The fresh, crisp air of Alaska, normally in the mid 50’s, was quite the contrast to the current 102 degrees here in Phoenix, as I knew it would be. But, such joyous experiences only last so long, and now it is back to so many other projects and tasks. My next trip will take me up to speak in the chapel services of Moody Bible Institute in just a few weeks, something I am truly looking forward to.
So I start trying to catch up with what has been going on while I’m gone, and once again I am struck by the fact that some folks just can’t stand me, no matter what I am saying or doing. For the past few months I have been focused upon one particular topic, that being the debates with John Dominic Crossan and all the issues related to apologetic response to the most extreme forms of destructive criticism (i.e., the Jesus Seminar), such as the Synoptic field. And so I haven’t mentioned men like Timothy Enloe in quite some time (last notice was simply a long recounting of his own vitriolic posting on a Catholic web board), and it has been months since I dared type the name “Internet Monk” on this blog. Yet, while I was away defending the historicity of the gospels and the resurrection of Christ, both made either direct, or veiled, references to yours truly.
Others have already documented, once again, the inconsistencies and repetitive chanting endemic to Enloe’s materials. But one thing that keeps catching my attention in his voluminous chatter is his deep, deep insecurity regarding how to handle and interpret the Word of God. He obviously has no facility in the field, knows it, and hence has decided it is a bad thing to be trained to do so; and what is worse, he has decided that he will dishonestly misrepresent the study of exegesis in almost every single thing he writes as a cover for his own incapacities. No matter how many times he is exposed on this matter, he has adopted the mindset of men like Art Sippo, or Dave Hunt, both of whom likewise cover over their inability to deal with exegetical issues with the same straw-man hysterics. The shrill rhetoric he employs is so transparently fallacious it is no wonder he only uses it in contexts where he knows he is in friendly company: you will never see Enloe facing myself or Eric Svendsen or David King or anyone else in public. This kind of bravado only exists behind a keyboard that is located in the wilderness of Idaho:

The reformers were not men who, like many of our apologetical luminaries today, went out and got themselves seminary educated (complete with a quantum-mechanics level understanding of the workings of Greek participles and prepositions) and then sat down at their desks, learned to pretend to be able to consciously divorce their minds from all linguistic and cultural factors which had made them what they were, and then “just” exegeted the “plain” Scriptures without anything being “added” to the text–resulting in a neat package of wonderfully “clear” biblical insight that happened to exhibit a (nearly) one-to-one correspondence with the uncontaminated purity of the primitive Church. Why do we find Calvin approvingly citing the excellent evangelical qualities of Bernard of Clairvaux? Why does he claim, following the ancient tradition originating with Gregory I, bishop of Rome from 590-604, that the first four General Councils were full of nothing but the pure doctrine of the Scriptures? Why do so many of the Protestant reformers’s arguments sound like many Medieval precedents? Simple. Because the Protestant reformation was not what the Modern Evangelical worldview claims it was.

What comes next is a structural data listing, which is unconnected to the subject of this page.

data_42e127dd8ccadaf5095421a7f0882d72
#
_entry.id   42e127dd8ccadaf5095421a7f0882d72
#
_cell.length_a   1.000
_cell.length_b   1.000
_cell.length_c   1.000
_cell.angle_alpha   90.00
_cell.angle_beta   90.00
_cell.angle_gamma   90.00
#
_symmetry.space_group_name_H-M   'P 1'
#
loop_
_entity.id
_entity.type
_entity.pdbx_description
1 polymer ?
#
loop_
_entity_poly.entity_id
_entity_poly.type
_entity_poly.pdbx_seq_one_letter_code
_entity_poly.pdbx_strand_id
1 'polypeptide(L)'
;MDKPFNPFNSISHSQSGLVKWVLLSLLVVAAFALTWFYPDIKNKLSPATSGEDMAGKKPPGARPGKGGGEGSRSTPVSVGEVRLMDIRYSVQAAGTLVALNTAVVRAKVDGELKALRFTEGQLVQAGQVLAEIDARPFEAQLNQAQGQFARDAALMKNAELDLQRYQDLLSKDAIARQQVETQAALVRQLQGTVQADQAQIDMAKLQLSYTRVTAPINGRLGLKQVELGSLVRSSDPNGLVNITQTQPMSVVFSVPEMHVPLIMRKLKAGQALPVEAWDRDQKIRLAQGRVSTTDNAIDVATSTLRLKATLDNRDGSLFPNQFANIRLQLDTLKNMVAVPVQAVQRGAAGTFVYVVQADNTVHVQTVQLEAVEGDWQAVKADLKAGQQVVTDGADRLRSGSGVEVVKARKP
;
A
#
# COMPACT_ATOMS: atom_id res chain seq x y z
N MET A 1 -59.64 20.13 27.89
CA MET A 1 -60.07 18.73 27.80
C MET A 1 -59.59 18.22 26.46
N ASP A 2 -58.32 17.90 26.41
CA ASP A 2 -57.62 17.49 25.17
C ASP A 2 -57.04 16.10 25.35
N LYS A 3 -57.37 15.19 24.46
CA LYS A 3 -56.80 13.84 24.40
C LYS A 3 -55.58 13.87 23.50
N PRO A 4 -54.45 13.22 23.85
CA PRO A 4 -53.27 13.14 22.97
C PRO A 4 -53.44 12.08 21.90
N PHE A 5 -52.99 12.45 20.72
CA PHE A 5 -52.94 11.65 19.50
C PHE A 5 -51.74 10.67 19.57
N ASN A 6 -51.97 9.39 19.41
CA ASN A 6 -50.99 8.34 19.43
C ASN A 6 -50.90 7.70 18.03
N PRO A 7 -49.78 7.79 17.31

Evidently Mr. Enloe is not up on his participles these days, on the quantum level, or any other. And he well knows that no one sits down and “pretends” anything at all: to do what Mr. Enloe obviously can’t is to recognize the influence of one’s presuppositions and culture and to purposefully cast a strong light upon them for the very reason of being able to come to understand the intention of the author in his original context so that one can make the connection to the current context in the form of application. That is what teachers in the church are called to do—Mr. Enloe hasn’t been called to do that, but he sure is quick to attack those who have.
Now, I’d try to defend myself from the rest of these cavils, but the fact of the matter is, no student of mine who has ever taken (and hopefully passed) a church history class I taught could possibly begin to recognize the caricature Enloe presents, so, why should I bother? Those who know me know Enloe is being deceptive; those who do not will not care what I say in response anyway, so…what is the use? The older I get, the more experience the Lord grants me in ministry, the less I am concerned about such things. Some folks are just beyond rational dialogue, so the only reason to even note their words is if there is a greater good to be accomplished.